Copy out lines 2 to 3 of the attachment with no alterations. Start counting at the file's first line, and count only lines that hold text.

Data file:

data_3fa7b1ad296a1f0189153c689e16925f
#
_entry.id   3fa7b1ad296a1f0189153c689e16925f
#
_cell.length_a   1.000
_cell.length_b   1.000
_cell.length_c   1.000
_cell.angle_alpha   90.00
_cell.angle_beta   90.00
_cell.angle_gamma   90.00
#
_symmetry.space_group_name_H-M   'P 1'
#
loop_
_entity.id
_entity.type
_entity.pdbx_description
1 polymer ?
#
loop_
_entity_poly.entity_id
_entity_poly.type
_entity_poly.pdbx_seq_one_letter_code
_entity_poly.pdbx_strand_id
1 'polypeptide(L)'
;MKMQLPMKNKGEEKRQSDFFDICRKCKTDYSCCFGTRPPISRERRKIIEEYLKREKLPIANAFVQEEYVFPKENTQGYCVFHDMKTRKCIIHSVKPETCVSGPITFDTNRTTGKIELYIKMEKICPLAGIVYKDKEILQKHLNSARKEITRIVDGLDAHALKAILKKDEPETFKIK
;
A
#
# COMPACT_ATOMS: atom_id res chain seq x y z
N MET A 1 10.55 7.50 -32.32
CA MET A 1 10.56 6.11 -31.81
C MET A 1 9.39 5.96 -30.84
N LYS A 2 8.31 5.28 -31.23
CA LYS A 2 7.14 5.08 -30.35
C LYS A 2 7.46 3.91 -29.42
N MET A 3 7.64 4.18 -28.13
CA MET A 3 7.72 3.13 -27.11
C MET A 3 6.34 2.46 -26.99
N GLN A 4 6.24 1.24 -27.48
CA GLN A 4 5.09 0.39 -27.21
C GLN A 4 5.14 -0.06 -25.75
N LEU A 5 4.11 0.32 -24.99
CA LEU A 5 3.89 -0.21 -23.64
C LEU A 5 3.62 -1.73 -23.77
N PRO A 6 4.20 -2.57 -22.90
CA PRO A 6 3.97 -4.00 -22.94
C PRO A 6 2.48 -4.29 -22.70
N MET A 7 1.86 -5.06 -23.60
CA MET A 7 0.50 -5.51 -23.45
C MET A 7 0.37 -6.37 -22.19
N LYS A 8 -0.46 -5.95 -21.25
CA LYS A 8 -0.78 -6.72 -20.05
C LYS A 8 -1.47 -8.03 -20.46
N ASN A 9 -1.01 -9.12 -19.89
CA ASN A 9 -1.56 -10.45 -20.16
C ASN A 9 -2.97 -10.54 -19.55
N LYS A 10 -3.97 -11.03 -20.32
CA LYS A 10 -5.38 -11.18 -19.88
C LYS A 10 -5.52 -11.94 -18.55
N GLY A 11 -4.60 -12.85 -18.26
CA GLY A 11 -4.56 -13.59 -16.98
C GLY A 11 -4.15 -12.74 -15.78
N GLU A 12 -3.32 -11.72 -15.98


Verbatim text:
#
_entry.id   3fa7b1ad296a1f0189153c689e16925f